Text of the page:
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Female journalists tell Buhari regime to stop rising inflation

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The Nigeria Association of Women Journalists (NAWOJ) has urged President Muhammadu Buhari’s regime to urgently put in place a mechanism to check the inflation rate and high cost of living in the country.

A communique issued Sunday and signed by its national secretary, Helen Udofa, said NAWOJ reached the resolution at its national executive committee meeting in Asaba.

“The NEC took a critical look at the increasing cost of products and services in Nigeria and called on the federal government to urgently set up a mechanism to check the rate of inflation and the high cost of living in the country,” it said.

Nigeria’s inflation rate in June 2022 increased to 18.60 per cent on a year-on-year basis.

The meeting presided over by NAWOJ president, Ladi Bala, also urged Mr Buhari’s regime to reconcile its differences with the Academic Staff Union of Universities to end ASUU’s protracted strike.

“The NEC equally further calls on all political parties and their candidates to promote inclusiveness and unity in Nigeria, as the nation prepares for the next general elections,” said NAWOJ.

The association added that the national gender policy on 35 per cent affirmative action should be implemented.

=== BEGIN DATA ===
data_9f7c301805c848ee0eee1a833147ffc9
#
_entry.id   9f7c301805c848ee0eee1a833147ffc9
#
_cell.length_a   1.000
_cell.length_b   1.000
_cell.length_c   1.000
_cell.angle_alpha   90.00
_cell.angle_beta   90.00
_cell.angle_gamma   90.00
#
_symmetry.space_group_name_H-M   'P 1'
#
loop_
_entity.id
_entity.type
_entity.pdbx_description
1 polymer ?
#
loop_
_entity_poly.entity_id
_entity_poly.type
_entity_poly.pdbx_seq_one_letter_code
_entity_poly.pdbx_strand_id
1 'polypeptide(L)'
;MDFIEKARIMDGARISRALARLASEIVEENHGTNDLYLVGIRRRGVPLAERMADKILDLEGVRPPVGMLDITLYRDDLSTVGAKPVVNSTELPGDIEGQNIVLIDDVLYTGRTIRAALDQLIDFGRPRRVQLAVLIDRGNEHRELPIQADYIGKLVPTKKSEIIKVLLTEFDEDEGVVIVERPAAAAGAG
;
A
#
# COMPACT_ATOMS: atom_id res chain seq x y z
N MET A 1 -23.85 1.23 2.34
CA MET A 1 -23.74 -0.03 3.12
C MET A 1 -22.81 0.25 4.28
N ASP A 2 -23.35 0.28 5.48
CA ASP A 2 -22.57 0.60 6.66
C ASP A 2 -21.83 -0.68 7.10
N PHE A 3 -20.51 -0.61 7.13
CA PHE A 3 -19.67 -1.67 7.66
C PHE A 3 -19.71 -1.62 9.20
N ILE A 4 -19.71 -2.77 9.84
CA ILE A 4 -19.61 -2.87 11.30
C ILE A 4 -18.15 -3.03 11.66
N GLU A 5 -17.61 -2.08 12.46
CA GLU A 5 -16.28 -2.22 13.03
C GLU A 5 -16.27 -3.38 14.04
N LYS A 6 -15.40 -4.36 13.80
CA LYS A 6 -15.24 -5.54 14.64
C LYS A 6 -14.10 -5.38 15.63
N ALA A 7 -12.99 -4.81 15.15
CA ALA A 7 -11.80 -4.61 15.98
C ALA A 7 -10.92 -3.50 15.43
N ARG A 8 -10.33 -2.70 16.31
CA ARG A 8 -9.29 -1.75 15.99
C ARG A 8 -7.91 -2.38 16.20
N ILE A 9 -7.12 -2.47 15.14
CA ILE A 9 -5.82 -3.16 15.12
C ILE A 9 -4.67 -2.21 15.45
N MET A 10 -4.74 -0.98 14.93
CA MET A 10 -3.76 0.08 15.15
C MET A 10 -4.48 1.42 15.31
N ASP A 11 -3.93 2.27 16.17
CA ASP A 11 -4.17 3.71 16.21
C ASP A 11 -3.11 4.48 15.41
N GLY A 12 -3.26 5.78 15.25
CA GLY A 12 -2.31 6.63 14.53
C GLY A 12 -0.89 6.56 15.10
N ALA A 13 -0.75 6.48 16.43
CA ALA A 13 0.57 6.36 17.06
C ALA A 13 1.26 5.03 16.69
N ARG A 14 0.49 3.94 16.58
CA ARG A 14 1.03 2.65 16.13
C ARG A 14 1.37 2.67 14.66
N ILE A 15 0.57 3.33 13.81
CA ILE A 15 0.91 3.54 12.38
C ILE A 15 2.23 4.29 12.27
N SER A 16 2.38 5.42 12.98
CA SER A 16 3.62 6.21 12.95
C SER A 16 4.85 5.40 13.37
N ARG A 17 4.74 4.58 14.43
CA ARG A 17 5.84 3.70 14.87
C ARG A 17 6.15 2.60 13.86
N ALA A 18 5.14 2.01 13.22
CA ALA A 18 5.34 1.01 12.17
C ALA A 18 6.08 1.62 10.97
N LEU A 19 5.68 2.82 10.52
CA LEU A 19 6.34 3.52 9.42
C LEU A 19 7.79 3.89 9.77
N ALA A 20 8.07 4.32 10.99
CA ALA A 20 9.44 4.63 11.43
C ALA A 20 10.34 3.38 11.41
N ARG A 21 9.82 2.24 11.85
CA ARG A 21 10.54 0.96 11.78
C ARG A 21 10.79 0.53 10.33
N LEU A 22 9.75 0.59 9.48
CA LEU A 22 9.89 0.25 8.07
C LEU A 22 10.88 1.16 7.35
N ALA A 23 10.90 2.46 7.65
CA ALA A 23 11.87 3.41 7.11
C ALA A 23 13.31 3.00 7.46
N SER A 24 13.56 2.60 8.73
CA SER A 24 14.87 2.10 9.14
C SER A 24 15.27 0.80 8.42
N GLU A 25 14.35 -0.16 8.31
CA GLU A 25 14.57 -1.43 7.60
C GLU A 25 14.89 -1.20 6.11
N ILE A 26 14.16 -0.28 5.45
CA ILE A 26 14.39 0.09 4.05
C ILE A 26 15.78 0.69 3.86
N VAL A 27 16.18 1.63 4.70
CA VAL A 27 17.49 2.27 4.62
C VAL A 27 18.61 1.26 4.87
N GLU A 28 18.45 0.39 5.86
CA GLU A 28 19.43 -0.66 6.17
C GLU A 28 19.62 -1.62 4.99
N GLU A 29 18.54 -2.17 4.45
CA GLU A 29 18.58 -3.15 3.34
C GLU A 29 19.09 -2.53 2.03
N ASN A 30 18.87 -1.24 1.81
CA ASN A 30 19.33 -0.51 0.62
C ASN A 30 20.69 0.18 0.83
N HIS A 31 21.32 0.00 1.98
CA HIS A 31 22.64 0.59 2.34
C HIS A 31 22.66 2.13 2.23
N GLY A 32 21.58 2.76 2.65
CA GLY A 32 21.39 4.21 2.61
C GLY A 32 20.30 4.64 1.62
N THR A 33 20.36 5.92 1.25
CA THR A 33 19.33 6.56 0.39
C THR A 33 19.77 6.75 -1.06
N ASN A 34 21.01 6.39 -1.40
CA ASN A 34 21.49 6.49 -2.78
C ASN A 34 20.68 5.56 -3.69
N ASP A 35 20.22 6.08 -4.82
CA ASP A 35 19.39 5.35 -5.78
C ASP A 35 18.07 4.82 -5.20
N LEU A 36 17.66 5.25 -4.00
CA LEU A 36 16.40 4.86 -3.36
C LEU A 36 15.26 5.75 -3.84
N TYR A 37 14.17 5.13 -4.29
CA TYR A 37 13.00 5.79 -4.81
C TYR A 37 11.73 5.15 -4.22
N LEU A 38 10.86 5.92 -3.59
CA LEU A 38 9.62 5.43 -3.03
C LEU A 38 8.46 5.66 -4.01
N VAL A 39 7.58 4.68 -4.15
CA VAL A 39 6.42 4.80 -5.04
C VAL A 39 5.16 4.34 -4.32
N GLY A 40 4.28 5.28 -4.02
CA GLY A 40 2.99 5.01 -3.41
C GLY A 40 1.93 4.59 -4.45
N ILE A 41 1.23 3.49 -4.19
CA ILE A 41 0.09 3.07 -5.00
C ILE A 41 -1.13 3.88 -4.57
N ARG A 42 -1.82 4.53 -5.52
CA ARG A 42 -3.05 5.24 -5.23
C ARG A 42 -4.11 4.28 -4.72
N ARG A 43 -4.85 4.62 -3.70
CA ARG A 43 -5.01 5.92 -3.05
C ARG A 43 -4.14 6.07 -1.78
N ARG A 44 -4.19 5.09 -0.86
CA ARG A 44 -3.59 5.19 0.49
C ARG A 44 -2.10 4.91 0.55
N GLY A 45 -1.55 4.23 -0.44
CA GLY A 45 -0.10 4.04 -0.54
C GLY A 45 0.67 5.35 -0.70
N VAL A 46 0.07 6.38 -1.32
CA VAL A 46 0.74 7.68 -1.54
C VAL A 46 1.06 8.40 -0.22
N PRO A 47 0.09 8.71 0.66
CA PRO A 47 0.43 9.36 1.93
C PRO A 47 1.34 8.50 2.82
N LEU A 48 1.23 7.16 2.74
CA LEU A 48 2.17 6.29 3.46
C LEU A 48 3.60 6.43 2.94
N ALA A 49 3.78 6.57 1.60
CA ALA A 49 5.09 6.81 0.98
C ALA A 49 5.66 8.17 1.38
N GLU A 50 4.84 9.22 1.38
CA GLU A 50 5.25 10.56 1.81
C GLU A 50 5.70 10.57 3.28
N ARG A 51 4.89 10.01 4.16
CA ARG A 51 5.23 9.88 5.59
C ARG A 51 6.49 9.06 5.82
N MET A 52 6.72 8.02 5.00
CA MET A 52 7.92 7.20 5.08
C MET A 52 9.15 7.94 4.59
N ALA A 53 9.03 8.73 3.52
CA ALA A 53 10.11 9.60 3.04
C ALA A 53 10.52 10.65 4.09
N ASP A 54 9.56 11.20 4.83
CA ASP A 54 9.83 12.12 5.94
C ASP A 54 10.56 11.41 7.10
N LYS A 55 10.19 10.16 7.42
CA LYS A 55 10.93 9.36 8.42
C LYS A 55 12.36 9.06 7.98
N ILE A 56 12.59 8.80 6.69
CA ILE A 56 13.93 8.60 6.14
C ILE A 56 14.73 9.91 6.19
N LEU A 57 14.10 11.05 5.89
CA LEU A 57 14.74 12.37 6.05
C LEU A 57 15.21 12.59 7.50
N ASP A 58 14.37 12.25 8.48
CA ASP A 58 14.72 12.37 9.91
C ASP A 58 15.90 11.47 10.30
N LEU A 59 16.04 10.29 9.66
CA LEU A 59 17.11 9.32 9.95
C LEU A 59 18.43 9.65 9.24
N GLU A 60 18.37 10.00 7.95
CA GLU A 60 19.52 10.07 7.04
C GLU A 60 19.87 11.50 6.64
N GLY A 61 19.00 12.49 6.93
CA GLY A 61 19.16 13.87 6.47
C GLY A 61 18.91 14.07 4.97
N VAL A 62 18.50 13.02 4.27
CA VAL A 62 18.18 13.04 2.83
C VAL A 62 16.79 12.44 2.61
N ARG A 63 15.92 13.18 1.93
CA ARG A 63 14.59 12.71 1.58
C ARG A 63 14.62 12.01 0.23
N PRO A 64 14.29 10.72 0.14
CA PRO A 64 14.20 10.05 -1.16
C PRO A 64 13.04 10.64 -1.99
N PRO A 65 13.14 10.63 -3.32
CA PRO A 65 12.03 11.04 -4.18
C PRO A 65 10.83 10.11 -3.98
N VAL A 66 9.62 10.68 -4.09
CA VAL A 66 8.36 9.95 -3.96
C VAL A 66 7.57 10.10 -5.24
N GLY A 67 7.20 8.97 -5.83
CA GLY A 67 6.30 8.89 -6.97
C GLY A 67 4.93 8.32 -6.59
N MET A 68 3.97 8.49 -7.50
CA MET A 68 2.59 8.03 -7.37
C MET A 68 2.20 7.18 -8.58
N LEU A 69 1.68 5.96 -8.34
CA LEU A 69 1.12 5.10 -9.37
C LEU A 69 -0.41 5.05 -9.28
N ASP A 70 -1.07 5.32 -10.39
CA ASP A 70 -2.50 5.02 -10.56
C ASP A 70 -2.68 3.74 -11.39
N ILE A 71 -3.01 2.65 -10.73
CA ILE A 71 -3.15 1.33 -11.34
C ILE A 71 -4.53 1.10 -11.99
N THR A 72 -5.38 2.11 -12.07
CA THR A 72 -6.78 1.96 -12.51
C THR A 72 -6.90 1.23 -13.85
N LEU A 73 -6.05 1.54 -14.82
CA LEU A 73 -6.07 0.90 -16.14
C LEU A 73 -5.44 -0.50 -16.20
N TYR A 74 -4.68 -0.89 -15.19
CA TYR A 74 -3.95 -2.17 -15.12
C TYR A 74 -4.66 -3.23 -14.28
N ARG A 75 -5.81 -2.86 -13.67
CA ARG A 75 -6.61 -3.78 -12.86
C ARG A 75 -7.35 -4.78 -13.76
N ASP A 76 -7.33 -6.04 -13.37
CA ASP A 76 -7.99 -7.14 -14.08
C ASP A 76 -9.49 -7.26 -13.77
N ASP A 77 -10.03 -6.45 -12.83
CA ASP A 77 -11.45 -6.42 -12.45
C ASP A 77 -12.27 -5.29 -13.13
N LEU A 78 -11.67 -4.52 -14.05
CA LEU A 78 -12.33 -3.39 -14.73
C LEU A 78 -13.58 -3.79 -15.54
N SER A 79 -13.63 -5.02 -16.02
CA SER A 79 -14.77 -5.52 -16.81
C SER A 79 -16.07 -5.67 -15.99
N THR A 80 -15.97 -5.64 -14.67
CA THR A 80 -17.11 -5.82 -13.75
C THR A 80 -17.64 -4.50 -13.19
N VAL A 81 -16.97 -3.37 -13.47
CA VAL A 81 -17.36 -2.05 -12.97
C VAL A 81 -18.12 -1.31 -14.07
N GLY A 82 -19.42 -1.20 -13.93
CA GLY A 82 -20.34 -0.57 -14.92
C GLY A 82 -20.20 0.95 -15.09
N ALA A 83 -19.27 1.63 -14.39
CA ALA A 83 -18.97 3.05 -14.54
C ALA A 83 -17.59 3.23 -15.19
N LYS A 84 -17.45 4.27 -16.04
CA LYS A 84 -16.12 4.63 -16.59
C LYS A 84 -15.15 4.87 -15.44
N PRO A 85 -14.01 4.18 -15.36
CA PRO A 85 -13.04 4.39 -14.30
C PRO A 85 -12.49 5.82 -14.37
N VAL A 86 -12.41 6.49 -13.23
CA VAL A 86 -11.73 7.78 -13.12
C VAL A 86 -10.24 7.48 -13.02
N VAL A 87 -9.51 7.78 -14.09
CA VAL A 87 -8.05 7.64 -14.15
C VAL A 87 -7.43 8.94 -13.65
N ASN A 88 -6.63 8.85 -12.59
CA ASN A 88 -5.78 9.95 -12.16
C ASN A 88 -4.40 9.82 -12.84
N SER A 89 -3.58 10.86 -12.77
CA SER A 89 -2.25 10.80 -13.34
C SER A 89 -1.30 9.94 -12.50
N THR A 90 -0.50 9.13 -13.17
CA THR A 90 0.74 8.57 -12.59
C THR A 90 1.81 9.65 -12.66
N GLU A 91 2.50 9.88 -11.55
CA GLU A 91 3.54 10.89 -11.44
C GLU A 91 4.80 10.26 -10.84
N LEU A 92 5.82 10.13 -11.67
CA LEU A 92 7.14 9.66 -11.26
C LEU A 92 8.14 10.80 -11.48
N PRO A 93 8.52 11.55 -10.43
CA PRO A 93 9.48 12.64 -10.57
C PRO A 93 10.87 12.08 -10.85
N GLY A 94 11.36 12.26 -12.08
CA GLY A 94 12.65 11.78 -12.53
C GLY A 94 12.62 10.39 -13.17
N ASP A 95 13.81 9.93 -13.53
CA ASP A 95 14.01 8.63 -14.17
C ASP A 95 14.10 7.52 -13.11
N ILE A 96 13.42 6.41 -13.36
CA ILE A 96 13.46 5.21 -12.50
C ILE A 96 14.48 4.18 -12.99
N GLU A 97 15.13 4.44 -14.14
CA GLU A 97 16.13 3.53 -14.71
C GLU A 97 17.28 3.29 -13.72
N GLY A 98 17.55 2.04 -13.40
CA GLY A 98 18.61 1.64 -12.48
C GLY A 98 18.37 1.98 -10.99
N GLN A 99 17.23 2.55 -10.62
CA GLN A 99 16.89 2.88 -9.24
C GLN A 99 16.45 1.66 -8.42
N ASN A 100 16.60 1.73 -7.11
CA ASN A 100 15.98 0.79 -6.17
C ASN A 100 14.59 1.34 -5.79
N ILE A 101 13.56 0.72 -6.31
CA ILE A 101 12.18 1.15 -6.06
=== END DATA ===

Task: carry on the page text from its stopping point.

The association demanded women should be encouraged to get their Permanent Voters Card (PVCs) and ensure they exercise their franchise during the 2023 general elections, while underaged voting should be discouraged.

NAWOJ also commended political parties who picked women as running mates in the 2023 general elections.

“NEC decries the alarming rate of out-of-school children in Nigeria, which according to UNICEF statistics is well over 10 million children,” it added.

NAWOJ urged state governments to ensure the domestication of the VAPP law and build and strengthen Sexual and Gender-Based Violence (SGBV) Reference Centres to handle SGBV-related cases and cater for the survivors.

The association also charged the government to strengthen the primary health care system to check the mother and infant mortality rate.